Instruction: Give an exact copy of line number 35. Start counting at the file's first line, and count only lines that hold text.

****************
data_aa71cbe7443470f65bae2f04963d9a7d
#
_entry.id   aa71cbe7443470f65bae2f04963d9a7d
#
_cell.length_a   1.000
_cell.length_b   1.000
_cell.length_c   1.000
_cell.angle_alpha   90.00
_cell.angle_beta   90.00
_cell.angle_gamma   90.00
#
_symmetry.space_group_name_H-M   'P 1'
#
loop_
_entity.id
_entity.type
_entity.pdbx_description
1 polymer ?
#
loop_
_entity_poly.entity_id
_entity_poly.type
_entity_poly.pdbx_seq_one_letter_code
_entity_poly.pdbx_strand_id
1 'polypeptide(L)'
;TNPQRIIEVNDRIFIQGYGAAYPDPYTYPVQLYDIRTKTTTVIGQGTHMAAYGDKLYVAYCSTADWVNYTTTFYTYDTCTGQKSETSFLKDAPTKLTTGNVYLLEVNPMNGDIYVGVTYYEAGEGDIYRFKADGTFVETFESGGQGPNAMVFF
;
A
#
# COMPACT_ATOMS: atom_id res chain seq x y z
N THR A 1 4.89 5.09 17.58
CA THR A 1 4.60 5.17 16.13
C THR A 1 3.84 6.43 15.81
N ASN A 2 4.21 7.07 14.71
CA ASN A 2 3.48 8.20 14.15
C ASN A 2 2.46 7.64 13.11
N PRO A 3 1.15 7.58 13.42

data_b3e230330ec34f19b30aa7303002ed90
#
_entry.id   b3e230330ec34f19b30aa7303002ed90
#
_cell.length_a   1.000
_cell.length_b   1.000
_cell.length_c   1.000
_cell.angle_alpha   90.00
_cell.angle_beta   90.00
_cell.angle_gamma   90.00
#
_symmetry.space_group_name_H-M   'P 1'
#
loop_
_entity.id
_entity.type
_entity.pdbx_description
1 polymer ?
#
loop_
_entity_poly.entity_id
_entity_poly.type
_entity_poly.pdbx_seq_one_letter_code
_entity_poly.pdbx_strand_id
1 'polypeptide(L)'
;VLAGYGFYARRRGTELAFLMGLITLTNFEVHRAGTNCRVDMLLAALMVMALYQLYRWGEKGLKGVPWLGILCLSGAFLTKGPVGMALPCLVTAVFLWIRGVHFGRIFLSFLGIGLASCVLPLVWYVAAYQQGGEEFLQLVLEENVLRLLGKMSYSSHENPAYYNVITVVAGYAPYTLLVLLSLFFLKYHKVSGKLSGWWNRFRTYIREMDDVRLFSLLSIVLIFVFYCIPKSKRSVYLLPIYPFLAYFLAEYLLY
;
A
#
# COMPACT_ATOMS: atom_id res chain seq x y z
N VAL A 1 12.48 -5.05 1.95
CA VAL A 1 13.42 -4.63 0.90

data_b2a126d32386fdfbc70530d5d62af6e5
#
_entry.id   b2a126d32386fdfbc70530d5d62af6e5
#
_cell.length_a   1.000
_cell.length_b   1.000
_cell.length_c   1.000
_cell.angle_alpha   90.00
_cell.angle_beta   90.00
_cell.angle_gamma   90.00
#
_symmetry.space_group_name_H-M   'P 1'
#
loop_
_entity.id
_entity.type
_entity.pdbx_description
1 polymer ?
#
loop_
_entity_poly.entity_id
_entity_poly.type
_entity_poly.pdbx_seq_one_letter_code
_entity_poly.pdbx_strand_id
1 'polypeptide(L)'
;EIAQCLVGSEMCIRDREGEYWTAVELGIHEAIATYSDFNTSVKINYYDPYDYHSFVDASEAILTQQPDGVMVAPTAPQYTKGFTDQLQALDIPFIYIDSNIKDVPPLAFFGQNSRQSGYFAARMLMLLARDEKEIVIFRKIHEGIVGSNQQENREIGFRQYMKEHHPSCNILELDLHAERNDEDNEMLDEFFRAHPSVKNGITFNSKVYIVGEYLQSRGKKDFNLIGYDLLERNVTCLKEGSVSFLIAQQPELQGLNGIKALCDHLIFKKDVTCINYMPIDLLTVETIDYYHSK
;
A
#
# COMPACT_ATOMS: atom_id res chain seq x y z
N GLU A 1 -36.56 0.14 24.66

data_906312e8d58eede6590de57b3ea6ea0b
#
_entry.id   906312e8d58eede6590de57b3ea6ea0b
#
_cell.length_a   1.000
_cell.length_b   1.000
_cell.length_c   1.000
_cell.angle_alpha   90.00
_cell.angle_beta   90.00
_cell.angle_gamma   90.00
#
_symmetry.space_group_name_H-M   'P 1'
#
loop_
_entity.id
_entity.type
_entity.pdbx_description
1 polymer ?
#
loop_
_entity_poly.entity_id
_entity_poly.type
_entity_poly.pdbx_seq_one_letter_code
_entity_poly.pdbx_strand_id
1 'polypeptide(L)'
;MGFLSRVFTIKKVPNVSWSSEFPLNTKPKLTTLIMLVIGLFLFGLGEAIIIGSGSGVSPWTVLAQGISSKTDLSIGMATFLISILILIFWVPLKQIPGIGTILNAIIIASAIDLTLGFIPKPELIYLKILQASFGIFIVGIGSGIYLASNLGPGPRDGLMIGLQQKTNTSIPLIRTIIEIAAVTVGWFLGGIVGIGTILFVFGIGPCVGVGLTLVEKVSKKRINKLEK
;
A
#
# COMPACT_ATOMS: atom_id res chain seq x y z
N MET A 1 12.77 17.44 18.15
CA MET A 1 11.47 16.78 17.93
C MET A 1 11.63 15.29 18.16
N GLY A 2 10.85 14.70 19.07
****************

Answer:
CA ASN A 2 3.48 8.20 14.15